Definition Rewrite – DudeInTheBack

The Unfortunate Downside to a Supposed Cure

Addiction is debilitating. When someone’s body and mental stability are physically dependent on a drug, it begins to effect the addicts life. positive or negatively, the dependence of a substance can effect daily function, interpersonal relationships, or even make the dependent believe they need the drug to perform better. When a person has been prescribed a drug for their entire life, all they know is that drug, and without it, functioning seems abnormal. This is the case for most people who have been prescribed the ADHD medication “Adderall” since a young age. This is a drug that gives ADHD patients the magical ability to function normally by blocking the side effects of the diagnosis. Whether it be controlling outbursts, making it easier to focus, or class performance enhancing, being prescribed at a young age will make a child grow up thinking they need the drug to function normally. This is the problem at hand. We cannot idly sit by to setting up our diagnosed children to be dependent on a drug, regardless of its benefits.

The prescription of Adderall, along with other ADHD medications is readily available to all ADHD diagnosed children. This is a drug that is effective, and positive results will be shown in the short term. This is what the parents of the perscribed individual wants to see, and soon to come growing children realizing the drugs effect on themselves. All of the symptoms involved with ADHD, like inattention, hyperactivity, impulsivity, lack of focus, disorganization, fidgeting, excessive talking, or frequent interrupting, are controlled by the medication. An article titled, “Adderall vs. Ritalin: What’s the Difference?” explains how the drug works, saying it “ by increasing the availability of the neurotransmitters norepinephrine and dopamine in your CNS connections. This speeds up your brain activity.” Speeding up the brain activity causing the superhuman focus and ability to become prevalent is what makes the drug readily perscribable to those with ADHD symptoms. As the drug is administered and the brain is working faster than without, the encompassed performance enhancing becomes prevalent.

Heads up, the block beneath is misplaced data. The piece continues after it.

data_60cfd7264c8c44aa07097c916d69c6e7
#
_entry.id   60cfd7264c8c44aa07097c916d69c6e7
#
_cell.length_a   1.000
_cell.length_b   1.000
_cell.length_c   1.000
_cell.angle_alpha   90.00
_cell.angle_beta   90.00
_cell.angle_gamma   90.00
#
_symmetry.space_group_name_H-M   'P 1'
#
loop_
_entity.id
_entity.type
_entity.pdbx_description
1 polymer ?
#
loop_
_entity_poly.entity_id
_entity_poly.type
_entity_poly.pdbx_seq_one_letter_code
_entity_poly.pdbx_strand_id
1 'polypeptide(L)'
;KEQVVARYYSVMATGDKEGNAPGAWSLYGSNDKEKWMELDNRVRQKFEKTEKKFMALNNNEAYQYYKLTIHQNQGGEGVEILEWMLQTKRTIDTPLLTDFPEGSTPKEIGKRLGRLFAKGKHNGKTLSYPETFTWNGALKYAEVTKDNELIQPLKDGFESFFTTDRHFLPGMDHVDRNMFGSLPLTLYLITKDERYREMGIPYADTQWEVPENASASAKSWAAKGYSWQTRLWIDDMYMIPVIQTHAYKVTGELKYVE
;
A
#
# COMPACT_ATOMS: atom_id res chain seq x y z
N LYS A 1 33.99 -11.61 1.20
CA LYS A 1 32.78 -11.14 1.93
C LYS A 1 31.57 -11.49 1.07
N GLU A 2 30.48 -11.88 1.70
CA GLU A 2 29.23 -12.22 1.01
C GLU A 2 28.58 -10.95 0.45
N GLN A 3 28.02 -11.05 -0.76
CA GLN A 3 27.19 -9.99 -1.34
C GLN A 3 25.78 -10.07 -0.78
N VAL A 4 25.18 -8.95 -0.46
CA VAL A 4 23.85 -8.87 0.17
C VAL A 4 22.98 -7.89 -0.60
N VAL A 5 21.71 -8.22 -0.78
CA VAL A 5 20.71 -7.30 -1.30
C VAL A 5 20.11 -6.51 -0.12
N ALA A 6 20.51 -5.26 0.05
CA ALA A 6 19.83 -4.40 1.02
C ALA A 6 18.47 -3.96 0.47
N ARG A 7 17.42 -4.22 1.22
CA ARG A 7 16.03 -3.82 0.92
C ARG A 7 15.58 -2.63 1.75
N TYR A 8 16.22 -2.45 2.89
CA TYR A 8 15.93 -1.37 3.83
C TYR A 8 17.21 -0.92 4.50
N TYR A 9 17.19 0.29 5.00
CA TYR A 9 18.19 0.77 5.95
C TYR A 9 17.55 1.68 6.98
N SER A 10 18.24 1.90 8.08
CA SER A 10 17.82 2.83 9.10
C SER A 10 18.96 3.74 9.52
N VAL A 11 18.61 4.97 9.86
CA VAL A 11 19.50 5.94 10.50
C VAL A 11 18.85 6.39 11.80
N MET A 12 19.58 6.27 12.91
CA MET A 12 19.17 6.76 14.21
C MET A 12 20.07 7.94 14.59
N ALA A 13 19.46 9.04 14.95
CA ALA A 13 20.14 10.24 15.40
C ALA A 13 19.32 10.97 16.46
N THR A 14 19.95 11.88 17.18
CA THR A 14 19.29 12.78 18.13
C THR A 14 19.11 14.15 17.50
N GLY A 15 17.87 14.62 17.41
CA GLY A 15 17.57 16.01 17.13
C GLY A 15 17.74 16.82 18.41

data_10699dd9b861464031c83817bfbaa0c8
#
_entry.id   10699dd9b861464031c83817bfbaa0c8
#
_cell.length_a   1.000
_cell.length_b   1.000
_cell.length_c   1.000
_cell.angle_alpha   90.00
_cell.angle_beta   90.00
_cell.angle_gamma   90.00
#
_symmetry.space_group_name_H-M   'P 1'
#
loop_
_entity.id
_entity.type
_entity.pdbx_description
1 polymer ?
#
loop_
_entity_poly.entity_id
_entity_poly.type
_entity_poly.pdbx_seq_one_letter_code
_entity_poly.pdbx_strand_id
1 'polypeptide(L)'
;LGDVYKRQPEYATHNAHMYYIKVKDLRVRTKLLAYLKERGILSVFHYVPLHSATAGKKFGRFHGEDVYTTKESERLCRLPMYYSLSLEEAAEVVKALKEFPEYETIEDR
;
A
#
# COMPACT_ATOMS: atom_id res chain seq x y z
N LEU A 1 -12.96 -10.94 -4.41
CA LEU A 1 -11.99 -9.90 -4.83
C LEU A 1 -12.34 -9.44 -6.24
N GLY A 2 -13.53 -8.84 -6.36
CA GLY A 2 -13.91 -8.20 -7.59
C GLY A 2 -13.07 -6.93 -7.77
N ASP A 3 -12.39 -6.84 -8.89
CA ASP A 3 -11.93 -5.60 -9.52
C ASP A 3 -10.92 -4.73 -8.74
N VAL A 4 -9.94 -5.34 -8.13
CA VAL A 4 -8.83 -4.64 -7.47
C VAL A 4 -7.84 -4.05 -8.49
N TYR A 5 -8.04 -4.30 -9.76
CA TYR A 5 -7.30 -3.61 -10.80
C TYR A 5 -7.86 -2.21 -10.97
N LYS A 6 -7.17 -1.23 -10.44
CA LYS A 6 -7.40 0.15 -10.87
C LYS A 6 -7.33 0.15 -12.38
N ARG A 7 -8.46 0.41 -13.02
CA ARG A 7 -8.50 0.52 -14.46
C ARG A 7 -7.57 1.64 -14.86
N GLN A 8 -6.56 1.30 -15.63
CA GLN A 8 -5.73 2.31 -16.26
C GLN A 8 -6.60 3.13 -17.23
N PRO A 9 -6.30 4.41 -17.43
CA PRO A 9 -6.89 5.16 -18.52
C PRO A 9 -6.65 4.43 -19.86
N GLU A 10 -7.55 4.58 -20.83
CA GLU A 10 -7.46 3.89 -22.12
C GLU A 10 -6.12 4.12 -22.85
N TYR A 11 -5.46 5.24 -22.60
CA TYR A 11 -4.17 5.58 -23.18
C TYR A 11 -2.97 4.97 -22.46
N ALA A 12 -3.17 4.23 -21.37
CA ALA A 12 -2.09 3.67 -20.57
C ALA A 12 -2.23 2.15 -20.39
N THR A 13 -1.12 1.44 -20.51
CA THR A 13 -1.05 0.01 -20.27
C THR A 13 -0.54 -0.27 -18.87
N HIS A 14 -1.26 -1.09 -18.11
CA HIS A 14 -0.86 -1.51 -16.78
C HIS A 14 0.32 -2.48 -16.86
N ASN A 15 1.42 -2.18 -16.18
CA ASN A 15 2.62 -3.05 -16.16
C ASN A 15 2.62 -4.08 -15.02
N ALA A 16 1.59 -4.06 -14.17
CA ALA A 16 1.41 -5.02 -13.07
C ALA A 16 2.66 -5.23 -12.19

This is where the problem starts: The miracle pill taken every day that without will prompt underachievement of what could potentially be achieved while on the drug. Depending on a drug to make you perform, rather than relying on what is normally produced by the body sets up a child for many problems in the future like addiction. The purpose for the pill is being put into effect and working, but what happens if the pill is not there? An article titled, “Adderall Addiction and Abuse” posted by the Addiction center states, “The brain of an addicted person is dependent on Adderall to stimulate alertness and productivity. Without Adderall, addicted people often feel tired and mentally foggy. These are symptoms of Adderall withdrawal, a strong sign of an addiction.” Someone who relies on this artificial performance, after receiving the skills they have obtained through the drug, can act like a bubble pop when the drug is taken away, becoming slower, and simply not performing as well.